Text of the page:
Tibergien believes hedge fund managers are also showing greater interest in retail RIA assets. He says some managers are looking for new sources of capital. “Many managers wouldn't have considered RIA assets a source of significant new capital when the environment for hedge funds was booming. There was no real need to go out looking for capital. But hedge fund managers have felt the same market compression as everyone else, and they're now more open to the idea,” he says.
One New York-based hedge fund manager who asked not to be named says he's taking in assets from RIAs for the first time. Though the RIA assets do not make up a significant portion of his firm's capital (five percent at most, he says), it's something he would not have considered a year or two ago. “In 2008, it was proved that asset managers want a diversified pool of capital. Last year I would have said that university endowments are the best sources of capital. But now I want some of my capital coming from fund of funds, some pensions, some ultra high net worth family offices and some RIA assets,” he says. As Ken Phillips, CEO of HedgeMark puts it, “Traditionally, the RIA community has not been viewed by hedge funds as hot money. But now it's being looked as stable money.” HedgeMark is an an open architecture separately managed account platform for investors in hedge funds.
Phillips says hedge funds will become increasingly popular among advisors — especially RIAs. “The next phase of hedge funds is going to broaden the appeal to a larger base of investors. Hedge fund managers are understanding that RIAs with HNW retail clients can be a good source of serious long term investment capital,” he says. Not only that, but RIAs themselves are becoming less intimidated by the mystery surrounding the investment strategies of hedge funds, he adds.
Meanwhile, analysts believe hedge funds' recovery and improved performance will play a major role in increasing advisors' confidence in the investment vehicles. According to Hedgefund.net, in the first three quarters of 2009, total hedge fund assets increased 1.1 percent, or $20.9 billion. Performance accounted for $258.7 billion in asset growth, while investor withdrawals accounted for net outflows of $237.8 billion. “It is important to note that investor outflows appeared to peak in December 2008 and since then the trend has slowly reversed, led by positive performance. May 2009 showed the first sign that investors were allocating more than they were redeeming with a net inflow of $16.0 billion. Since May, hedge fund investor flows have been net positive for each month through the end of Q3 2009,” states a report by the group.
Of course, not everyone is back on board with the hedge fund resurgence just yet. Consider Schwab Institutional, the leading custodian of RIA assets, which announced in February 2008 that it would no longer accept offshore-fund investments and would stop accepting alternative assets for custody. “While it's true that Schwab is still not accepting any offshore alternative investments nor any new domestic alternative investments, we are continuing to accept new assets in domestic alternatives investments that are already on our platform, provided it passes through our asset acceptance review process,” says a Schwab spokesperson.
Meanwhile, Congress and the SEC are pushing for greater transparency in alternative investments like hedge funds. Last month, the House passed the Wall Street Reform and Consumer Protection Act of 2009, which, among other things, mandates that hedge funds with more $150 million in net capital must register with the SEC. Jeffrey Yager, CPA and partner at New York-based McGladrey & Pullen specializing in financial services, says that would force about 99 percent of the existing 6,500 or so hedge funds to register with the SEC. Today, there are about 5,000 unregistered hedge funds, he says.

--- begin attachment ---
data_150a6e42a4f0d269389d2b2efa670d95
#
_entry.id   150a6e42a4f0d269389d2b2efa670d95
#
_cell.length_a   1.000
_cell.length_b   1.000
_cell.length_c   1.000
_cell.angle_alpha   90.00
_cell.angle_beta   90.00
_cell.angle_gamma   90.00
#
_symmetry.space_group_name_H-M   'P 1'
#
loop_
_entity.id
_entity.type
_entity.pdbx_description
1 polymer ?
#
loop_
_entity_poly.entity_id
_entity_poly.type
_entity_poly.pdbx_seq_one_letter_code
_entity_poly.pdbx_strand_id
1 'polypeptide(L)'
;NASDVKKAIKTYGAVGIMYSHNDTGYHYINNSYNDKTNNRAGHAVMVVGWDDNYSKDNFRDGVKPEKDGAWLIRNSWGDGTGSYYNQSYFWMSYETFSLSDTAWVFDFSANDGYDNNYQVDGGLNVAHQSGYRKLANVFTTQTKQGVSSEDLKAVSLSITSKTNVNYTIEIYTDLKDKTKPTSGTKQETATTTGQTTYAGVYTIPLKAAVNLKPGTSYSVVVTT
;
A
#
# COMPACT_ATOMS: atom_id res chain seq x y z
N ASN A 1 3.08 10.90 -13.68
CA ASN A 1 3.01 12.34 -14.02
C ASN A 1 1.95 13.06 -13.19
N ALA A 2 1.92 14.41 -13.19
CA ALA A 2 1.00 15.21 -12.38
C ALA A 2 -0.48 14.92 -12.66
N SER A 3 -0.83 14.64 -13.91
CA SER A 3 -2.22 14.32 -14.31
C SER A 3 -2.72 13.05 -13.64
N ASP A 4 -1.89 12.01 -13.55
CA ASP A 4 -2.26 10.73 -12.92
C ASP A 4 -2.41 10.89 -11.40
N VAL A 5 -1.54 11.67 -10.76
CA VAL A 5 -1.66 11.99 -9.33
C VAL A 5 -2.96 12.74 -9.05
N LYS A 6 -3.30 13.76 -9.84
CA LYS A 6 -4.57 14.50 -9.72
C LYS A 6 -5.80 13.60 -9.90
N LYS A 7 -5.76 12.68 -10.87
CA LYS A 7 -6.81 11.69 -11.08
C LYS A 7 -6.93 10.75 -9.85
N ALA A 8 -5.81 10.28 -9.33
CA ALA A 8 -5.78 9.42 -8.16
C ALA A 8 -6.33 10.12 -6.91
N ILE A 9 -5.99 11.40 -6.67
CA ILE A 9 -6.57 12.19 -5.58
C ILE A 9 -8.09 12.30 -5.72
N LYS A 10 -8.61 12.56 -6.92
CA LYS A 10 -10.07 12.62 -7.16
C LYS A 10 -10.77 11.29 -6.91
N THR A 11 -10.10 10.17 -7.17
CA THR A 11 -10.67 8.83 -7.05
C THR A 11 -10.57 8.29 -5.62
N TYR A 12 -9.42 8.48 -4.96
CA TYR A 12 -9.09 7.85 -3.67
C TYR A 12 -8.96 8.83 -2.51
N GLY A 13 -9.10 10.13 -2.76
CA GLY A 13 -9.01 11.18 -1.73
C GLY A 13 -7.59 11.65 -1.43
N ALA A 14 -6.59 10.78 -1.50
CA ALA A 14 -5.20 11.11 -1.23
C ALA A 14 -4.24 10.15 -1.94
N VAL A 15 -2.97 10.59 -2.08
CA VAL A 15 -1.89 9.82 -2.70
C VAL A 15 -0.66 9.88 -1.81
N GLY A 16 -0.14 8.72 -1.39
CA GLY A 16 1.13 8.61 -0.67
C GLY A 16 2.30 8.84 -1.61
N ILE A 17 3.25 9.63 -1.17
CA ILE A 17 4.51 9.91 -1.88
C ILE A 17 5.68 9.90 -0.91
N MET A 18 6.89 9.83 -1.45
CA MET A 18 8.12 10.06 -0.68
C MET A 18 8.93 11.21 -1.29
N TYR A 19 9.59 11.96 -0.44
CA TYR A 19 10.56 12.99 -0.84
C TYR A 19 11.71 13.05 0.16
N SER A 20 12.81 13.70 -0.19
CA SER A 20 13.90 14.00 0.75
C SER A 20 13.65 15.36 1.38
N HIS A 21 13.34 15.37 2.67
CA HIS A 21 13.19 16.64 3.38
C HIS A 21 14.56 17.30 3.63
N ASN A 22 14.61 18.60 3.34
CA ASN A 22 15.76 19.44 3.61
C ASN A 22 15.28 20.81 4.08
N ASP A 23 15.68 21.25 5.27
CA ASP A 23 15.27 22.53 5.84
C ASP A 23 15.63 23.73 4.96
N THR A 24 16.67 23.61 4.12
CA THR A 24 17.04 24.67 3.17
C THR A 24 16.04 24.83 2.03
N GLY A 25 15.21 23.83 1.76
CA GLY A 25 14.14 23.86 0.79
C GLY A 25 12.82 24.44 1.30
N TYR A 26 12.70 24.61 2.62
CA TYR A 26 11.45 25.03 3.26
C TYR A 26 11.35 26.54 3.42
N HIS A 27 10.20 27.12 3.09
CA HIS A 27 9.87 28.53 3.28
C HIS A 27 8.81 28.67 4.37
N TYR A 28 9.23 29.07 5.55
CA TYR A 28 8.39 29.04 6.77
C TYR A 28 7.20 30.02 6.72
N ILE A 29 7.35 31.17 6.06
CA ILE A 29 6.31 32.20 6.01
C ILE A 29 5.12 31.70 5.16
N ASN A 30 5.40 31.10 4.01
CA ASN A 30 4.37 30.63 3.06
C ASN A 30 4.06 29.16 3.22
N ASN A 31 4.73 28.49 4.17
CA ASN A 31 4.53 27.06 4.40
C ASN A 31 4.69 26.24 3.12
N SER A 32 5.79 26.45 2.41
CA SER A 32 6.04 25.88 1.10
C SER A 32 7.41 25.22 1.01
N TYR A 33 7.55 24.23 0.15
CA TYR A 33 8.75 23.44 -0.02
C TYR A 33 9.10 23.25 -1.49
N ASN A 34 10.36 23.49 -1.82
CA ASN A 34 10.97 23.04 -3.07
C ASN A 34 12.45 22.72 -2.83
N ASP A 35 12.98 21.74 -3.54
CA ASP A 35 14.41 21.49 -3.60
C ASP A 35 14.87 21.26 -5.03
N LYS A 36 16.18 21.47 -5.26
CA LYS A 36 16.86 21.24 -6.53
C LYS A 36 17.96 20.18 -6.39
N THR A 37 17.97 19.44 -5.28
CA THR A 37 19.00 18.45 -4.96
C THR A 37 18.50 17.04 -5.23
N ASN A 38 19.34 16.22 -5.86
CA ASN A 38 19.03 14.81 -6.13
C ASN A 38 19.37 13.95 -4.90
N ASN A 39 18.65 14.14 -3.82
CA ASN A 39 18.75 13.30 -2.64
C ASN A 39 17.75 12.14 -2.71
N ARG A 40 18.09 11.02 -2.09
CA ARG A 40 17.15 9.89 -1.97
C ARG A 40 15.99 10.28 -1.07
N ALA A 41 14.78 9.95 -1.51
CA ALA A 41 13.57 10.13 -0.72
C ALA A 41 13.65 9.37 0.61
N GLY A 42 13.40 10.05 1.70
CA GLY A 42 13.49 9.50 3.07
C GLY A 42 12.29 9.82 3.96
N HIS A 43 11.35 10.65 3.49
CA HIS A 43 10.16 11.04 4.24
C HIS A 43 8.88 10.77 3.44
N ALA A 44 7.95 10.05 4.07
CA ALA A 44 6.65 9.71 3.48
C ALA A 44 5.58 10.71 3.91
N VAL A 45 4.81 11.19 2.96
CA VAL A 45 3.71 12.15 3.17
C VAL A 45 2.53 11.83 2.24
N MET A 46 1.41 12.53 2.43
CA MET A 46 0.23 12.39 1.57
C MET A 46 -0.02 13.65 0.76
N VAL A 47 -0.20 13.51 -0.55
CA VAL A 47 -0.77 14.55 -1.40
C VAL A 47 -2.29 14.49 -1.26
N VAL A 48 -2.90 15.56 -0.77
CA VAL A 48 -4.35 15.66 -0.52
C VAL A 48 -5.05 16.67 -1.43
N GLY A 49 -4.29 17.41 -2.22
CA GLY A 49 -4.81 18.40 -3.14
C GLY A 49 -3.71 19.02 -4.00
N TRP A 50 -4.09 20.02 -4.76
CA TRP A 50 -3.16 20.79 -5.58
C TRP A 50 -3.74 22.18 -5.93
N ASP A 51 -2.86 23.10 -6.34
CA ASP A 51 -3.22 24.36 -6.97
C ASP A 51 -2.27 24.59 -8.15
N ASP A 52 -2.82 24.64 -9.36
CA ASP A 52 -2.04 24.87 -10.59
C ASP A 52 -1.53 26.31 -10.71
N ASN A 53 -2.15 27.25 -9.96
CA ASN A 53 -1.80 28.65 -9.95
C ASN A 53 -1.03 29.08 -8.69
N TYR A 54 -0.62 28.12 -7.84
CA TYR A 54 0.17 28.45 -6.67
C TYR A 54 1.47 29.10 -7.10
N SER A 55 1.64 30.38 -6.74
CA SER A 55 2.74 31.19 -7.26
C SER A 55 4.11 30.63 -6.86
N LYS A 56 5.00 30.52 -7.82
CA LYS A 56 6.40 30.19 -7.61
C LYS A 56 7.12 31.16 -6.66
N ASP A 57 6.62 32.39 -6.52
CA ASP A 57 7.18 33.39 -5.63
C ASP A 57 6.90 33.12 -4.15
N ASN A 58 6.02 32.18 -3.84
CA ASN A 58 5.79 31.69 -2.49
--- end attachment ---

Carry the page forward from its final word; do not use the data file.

It also means that hedge funds would register with the SEC the way RIAs do with a Form ADV. Yager says the exact disclosure requirements for hedge funds have not yet been set, but at the very least hedge fund managers can expect SEC examinations that could last days or weeks (depending on the complexity of the fund). The SEC would likely want to know about the hedge funds' trading activities, whether or not the funds are significantly leveraged and what kind of derivatives exposure they might have. “The House bill says if you've got a fund that's midsized with a simple long-short strategy, it would still have to be registered but the information that it would need to disclose would be different than what another more complex fund would have to disclose. Bigger, more sophisticated hedge funds are going to have to disclose more information,” Yager says.
There are currently other bills in both the House and Senate that aim to increase federal oversight of hedge funds and other private funds. The bills (which include the Private Fund Investment Advisers Registration Act of 2009, Private Fund Transparency Act of 2009, and the Hedge Fund Adviser Registration Act of 2009) differ on certain points (the minimum net capital level for registration, for example) but would all require certain fund managers to register with the SEC under the Investment Advisors Act of 1940.
Currently, managers of privately offered funds use the “private adviser exemption” from registration under the Advisers Act. The exemption allows the fund to avoid registration with the SEC as an investment adviser if the manager advises fewer than 15 clients and does not hold itself out generally to the public as an investment adviser. The existing bills aim to remove that exemption.
While it may not be great news for hedge funds (the Congressional Budget Office estimates hedge fund registration will cost about $30,000 per SEC registrant), it may be good news for advisors looking for information on their hedge fund investments. “It's moving away from the sort of black box of non-transparent environment hedge funds are accustomed with,” Heinz says.
But, of course, registration with the SEC doesn't mean a fund is 100 percent safe. Yager says a thorough SEC examination of a fund is more dependable than simple registration. “I wouldn't get too comfortable just because a fund is now registered with the SEC.”